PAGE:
March 21, 2015
James Branch Cabell’s 1919 ironic fantasy novel Jurgen, A Comedy of Justice, the protagonist of which seduces women everywhere he travels — including into Arthurian legend and Hell itself — is (according to Aleister Crowley) one of the “epoch-making masterpieces of philosophy.” Cabell’s sardonic inversion of romantic fantasy was postmodernist avant la lettre. HiLoBooks is pleased to serialize Jurgen here at HILOBROW. Enjoy!
It is a tale which they narrate in Poictesme, saying: In the old days lived a pawnbroker named Jurgen; but what his wife called him was very often much worse than that. She was a high-spirited woman, with no especial gift for silence. Her name, they say, was Adelais, but people by ordinary called her Dame Lisa.
They tell, also, that in the old days, after putting up the shop-windows for the night, Jurgen was passing the Cistercian Abbey, on his way home: and one of the monks had tripped over a stone in the roadway. He was cursing the devil who had placed it there.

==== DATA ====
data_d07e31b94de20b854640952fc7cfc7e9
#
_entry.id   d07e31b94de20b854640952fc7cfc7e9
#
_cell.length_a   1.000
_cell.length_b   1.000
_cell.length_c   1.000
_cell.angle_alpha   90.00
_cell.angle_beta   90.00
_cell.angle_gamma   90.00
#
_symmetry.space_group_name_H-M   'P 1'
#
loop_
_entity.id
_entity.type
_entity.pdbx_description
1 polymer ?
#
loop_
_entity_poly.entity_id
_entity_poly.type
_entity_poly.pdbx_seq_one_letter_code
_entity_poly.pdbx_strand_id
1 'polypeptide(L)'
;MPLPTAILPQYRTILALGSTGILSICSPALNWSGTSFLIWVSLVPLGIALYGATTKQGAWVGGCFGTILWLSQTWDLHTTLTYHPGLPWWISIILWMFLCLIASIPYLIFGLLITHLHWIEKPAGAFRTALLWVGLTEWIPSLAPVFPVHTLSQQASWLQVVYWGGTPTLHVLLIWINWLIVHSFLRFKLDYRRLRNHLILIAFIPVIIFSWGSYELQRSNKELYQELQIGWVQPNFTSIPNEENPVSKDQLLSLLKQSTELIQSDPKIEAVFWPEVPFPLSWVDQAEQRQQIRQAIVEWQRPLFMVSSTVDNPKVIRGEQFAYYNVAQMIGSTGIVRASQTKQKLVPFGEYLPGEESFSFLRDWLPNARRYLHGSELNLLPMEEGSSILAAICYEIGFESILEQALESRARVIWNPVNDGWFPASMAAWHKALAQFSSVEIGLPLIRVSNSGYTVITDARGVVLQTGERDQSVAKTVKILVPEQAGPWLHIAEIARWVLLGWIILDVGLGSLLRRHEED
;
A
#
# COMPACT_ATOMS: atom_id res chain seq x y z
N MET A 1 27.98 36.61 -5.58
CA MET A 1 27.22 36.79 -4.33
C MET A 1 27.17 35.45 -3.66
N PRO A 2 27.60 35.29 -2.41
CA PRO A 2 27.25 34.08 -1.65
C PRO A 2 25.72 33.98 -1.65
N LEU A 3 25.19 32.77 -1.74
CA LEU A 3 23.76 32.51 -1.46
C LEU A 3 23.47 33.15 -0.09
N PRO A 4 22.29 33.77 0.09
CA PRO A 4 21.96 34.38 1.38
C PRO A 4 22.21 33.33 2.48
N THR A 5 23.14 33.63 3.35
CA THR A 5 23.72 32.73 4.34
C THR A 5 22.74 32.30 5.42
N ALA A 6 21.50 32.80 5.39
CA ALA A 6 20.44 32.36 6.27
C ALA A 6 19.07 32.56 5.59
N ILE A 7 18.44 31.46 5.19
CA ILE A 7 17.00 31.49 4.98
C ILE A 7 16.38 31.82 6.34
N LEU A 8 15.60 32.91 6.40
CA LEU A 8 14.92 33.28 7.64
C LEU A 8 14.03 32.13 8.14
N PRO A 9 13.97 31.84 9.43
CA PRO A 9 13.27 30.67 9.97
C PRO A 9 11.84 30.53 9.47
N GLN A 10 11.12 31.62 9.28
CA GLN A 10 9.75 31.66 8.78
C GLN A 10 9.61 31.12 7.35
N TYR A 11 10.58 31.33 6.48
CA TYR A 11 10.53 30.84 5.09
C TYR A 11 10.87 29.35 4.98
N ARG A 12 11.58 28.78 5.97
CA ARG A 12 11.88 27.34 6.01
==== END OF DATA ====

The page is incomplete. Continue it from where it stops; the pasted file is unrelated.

“Fie, brother!” says Jurgen, “and have not the devils enough to bear as it is?”
“I never held with Origen,” replied the monk; “and besides, it hurt my great-toe confoundedly.”
“None the less,” observes Jurgen, “it does not behoove God-fearing persons to speak with disrespect of the divinely appointed Prince of Darkness. To your further confusion, consider this monarch’s industry! Day and night you may detect him toiling at the task Heaven set him. That is a thing can be said of few communicants and of no monks. Think, too, of his fine artistry, as evidenced in all the perilous and lovely snares of this world, which it is your business to combat, and mine to lend money upon. Why, but for him we would both be vocationless! Then, too, consider his philanthropy! And deliberate how insufferable would be our case if you and I, and all our fellow parishioners, were to-day hobnobbing with other beasts in the Garden which we pretend to desiderate on Sundays! To arise with swine and lie down with the hyena? — oh, intolerable!”
Thus he ran on, devising reasons for not thinking too harshly of the Devil. Most of it was an abridgement of some verses Jurgen had composed, in the shop when business was slack.
“I consider that to be stuff and nonsense,” was the monk’s gloss.
“No doubt your notion is sensible,” observed the pawnbroker: “but mine is the prettier.”
Then Jurgen passed the Cistercian Abbey, and was approaching Bellegarde, when he met a black gentleman, who saluted him and said: “Thanks, Jurgen, for your good word.”
“Who are you, and why do you thank me?” asks Jurgen.
“My name is no great matter. But you have a kind heart, Jurgen. May your life be free from care!”